Below are excerpts from the student and faculty opening and closing remarks:

Giselle Furlonge, Director of Diversity Education

In January, Bryan Stevenson asked us to get close to those people and causes that are different from us, those people or causes that are different from us, those people or causes that make us uncomfortable. He compelled us to do so in order to change ourselves for the better and to make the world around us more equitable, more just. In the last seven weeks since [my daughter] Devi was born, I have come to think of proximity as a critical aspect of both motherhood and leadership. I need to get close to this confusing, unpredictable, amazing, beautiful little being in order to begin to understand her and meet her needs. We all need to get close to something—an idea, a cause, a worldview—or a person who is different from you in order to be a more compassionate and empathetic member of this world.

This year's Equity Conference theme is about "proximate leadership." Okay, so what does that even mean? John Kotter of the Harvard Business Review writes that, "The function of leadership is to produce change," and that "setting the direction of that change is fundamental to leadership." To me, leadership is more than the production of change alone. An effective leader practices humility, sensitivity, openness, and persistence. Leadership is about closeness. It is about putting yourself in an uncomfortable position, and setting that new direction. What direction will you set? Whether that means attending an affinity group meeting for the first time, or confronting your own unconscious bias, it is incumbent upon all of us to approach what makes us uncomfortable. I, along with the student organizers of this year's conference, want to ask you:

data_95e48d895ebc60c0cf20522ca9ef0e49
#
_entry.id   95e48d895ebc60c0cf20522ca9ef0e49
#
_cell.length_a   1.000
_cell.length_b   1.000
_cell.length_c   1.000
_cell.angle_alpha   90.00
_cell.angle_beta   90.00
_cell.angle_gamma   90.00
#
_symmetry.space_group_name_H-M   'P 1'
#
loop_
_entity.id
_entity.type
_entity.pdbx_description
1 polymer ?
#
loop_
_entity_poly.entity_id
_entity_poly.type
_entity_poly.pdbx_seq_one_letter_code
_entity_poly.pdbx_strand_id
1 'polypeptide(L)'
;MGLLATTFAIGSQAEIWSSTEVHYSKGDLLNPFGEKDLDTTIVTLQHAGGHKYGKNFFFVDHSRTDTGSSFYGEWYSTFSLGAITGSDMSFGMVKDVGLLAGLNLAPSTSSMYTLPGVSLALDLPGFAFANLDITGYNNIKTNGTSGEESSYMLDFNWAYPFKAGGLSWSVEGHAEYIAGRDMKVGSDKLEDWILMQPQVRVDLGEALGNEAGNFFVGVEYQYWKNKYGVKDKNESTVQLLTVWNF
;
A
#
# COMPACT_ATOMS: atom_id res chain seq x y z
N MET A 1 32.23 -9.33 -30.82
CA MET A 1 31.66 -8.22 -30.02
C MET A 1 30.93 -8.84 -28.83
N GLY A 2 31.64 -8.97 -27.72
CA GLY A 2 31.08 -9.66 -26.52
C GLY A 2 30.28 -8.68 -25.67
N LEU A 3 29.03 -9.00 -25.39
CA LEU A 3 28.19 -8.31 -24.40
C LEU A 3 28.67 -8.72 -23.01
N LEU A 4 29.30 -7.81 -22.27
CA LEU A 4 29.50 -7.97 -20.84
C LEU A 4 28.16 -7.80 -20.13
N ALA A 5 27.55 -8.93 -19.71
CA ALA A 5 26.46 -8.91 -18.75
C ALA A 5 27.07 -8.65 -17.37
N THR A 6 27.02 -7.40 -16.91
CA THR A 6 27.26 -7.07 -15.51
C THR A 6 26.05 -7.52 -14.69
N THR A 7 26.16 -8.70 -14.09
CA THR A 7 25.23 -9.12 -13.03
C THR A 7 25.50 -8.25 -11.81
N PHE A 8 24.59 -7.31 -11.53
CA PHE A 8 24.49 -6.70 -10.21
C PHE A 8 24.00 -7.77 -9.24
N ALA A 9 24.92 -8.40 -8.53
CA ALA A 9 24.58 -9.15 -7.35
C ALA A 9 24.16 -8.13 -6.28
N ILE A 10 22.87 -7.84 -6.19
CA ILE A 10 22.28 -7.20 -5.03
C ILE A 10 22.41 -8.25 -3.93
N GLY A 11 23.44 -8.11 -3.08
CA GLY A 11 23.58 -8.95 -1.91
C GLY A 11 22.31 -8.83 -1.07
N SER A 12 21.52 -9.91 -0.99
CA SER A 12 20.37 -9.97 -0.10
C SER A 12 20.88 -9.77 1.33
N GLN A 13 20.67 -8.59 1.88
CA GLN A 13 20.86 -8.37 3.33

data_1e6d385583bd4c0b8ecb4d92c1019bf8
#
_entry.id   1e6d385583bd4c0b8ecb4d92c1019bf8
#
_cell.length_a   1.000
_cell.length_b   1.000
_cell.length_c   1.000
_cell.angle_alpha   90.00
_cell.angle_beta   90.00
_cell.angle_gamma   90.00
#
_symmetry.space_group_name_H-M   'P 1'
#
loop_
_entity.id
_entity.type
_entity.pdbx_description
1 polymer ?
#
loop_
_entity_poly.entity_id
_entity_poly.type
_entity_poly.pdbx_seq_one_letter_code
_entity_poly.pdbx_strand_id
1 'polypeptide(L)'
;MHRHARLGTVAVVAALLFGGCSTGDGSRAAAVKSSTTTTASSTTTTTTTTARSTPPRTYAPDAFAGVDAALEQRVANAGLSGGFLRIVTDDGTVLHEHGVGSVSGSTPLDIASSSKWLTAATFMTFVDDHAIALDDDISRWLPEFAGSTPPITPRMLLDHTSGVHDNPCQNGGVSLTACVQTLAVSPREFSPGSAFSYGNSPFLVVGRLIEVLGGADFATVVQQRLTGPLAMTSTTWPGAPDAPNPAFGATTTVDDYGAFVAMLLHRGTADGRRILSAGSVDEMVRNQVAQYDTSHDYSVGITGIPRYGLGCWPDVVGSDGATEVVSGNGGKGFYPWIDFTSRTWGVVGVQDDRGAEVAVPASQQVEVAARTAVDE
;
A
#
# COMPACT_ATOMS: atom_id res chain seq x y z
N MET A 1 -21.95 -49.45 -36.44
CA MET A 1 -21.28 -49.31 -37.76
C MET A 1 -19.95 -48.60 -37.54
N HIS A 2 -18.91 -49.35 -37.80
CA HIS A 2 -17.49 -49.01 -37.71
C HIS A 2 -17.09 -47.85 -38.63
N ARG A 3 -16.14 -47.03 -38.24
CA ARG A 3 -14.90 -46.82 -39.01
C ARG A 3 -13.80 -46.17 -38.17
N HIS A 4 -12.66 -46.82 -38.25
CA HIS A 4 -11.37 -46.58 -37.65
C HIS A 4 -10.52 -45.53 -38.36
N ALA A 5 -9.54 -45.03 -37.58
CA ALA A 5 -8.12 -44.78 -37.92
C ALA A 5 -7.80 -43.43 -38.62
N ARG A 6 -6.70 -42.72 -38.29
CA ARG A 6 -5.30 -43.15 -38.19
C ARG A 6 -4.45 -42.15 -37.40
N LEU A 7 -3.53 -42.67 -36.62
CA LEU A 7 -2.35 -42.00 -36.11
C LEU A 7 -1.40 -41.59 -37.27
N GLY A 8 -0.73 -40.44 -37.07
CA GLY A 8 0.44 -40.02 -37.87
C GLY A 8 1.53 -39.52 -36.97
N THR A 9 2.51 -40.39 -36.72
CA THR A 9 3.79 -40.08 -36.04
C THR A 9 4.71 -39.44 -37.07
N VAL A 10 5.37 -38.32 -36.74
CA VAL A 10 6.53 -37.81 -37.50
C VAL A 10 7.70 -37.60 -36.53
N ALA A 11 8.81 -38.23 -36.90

How close are you willing to get to your own biases?

What causes and people are you willing to get close to?

What kind of leader will that proximity allow you to become?

Charlotte Berl '17